Shkreli, the 32-year-old founder of the secretive Turing Pharmaceuticals, became a household name and national pariah in 2015. Earlier this year, he acquired an old drug used to treat HIV patients and sick infants and raised the price 5,000% to $750 per pill overnight, a price-gouging tactic he’s used frequently in his short career in the pharmaceutical industry.
Since he first became a public figure, the CEO has invited controversy. Most recently, he made headlines for paying $2 million to buy the only known copy of a Wu Tang Clan hip-hop album. In the days leading up to his arrest, Shkreli told a hip-hop news site he would share the record, but if and only if pop star Taylor Swift performed sexual favors for him.
At the time, Lauren Rikleen, the president of the Rikleen Institute for Strategic Leadership, said comments about women like that should disqualify the young businessman from serving as CEO.
“A CEO who is completely uninterested in the impact of his words is bad for business,” Rikleen told Fortune. “You don’t make that kind of comment unless you have a complete antipathy towards women, you just don’t, you wouldn’t think of saying it. So, at what point do his investors say, ‘Is this who I trust to run this business?’ That’s the question that should be asked amidst all this publicity he’s getting.”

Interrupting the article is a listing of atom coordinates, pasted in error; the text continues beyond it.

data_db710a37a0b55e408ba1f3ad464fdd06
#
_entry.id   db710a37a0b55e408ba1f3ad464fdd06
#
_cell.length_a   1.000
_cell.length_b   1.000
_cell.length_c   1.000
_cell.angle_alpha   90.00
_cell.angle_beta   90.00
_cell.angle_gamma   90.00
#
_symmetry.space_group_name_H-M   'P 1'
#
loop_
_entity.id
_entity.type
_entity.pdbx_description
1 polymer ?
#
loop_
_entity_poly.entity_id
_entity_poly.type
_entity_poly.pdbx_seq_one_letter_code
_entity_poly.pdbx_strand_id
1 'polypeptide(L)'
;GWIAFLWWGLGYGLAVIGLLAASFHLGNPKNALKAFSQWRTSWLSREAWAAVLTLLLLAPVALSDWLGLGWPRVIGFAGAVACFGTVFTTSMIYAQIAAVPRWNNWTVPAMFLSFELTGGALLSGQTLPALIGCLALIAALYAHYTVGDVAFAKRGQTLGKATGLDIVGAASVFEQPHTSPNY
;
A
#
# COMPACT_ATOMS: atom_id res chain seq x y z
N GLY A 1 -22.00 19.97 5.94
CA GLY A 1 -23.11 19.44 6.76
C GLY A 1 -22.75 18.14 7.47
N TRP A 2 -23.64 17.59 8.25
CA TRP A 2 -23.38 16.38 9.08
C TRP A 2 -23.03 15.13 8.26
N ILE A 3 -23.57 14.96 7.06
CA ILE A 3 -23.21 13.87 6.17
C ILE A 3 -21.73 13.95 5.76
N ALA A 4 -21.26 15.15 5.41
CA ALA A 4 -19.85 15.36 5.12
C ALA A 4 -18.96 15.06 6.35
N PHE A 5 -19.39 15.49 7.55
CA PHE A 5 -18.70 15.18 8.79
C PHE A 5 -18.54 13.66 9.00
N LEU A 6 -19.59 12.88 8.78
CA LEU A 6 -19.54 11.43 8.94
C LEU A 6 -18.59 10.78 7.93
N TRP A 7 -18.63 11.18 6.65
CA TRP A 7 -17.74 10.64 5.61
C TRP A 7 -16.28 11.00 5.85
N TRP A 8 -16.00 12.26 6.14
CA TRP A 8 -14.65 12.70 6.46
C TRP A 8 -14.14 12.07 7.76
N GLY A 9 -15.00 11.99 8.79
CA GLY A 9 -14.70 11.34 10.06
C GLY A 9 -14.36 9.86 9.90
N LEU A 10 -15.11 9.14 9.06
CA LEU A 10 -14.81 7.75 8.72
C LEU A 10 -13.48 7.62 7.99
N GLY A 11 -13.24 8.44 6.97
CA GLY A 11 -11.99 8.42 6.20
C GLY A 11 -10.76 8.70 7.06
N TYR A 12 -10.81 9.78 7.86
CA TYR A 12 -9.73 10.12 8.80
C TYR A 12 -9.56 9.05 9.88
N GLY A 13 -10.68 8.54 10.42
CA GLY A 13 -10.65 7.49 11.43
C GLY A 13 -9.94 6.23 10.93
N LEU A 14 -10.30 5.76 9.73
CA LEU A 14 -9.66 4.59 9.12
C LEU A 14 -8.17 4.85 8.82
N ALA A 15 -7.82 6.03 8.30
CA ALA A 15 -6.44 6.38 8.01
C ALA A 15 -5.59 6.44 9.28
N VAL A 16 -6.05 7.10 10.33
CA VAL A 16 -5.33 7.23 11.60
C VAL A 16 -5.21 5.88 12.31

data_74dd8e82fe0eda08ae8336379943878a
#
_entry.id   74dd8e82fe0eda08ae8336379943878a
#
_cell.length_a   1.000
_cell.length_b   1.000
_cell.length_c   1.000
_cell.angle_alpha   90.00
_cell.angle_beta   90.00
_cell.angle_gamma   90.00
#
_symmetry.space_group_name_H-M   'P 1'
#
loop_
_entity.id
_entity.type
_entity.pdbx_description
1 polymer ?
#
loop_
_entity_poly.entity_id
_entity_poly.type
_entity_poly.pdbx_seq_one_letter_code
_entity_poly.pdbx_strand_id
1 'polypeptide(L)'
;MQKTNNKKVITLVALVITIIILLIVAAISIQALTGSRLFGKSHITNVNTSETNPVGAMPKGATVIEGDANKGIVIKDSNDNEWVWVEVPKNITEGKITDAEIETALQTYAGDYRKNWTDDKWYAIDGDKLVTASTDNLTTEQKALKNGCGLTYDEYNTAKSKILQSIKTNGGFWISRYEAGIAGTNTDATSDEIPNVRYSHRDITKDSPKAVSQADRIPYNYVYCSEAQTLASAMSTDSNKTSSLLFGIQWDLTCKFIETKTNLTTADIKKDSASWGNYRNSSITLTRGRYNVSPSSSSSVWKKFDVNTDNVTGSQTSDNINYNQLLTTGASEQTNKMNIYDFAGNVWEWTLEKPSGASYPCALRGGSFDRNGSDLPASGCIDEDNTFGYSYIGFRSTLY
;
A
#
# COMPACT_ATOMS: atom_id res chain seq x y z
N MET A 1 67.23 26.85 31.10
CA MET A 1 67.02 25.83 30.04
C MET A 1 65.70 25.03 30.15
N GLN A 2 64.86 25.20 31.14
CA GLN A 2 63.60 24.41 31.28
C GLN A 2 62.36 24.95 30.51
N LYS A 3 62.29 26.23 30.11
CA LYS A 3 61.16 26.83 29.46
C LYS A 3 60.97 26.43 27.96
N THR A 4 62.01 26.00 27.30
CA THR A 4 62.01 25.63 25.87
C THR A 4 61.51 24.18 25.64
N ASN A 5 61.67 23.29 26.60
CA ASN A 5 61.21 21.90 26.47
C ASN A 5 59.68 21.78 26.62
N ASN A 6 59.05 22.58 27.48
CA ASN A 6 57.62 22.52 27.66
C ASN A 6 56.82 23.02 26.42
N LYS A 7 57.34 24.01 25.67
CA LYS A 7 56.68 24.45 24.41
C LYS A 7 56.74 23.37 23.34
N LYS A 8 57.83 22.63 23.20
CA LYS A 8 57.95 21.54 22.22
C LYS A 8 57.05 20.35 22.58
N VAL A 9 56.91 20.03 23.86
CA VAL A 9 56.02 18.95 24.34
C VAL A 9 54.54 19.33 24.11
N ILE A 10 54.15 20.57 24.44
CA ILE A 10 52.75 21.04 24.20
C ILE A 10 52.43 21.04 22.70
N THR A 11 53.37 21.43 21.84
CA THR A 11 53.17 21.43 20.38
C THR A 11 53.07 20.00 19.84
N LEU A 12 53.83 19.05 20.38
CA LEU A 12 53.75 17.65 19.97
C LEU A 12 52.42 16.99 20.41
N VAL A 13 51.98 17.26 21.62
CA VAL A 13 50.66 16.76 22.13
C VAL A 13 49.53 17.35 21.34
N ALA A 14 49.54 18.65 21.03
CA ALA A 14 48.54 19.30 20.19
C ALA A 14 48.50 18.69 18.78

Days later, federal authorities arrested the boy wonder at his Midtown Manhattan apartment. His corporate lawyer could not be reached for comment, because his corporate lawyer was also arrested Thursday morning.
The Securities and Exchange Commission has increased enforcement of fraud, insider trading, and other securities violations under the Obama administration. In fiscal year 2014, the SEC brought a record 755 enforcement actions and obtained $4.1 billion in disgorgement and penalties, according to SEC records.
According to the New York Times, the charges stem from Shkreli’s time at his previous pharmaceutical company Retrophin, whose board accused its founder of using the company as his own personal ATM. In a lawsuit, Retrophin’s board claimed Shkreli used company stock to pay off investors from his failed hedge fund, sometimes hiring them as phony consultants on Retrophin’s payrolls.
“Shkreli was the paradigm faithless servant,” Retrophin’s complaint said. “Starting sometime in early 2012, and continuing until he left the company, Shkreli used his control over Retrophin to enrich himself and to pay off claims of MSMB investors (who he had defrauded).”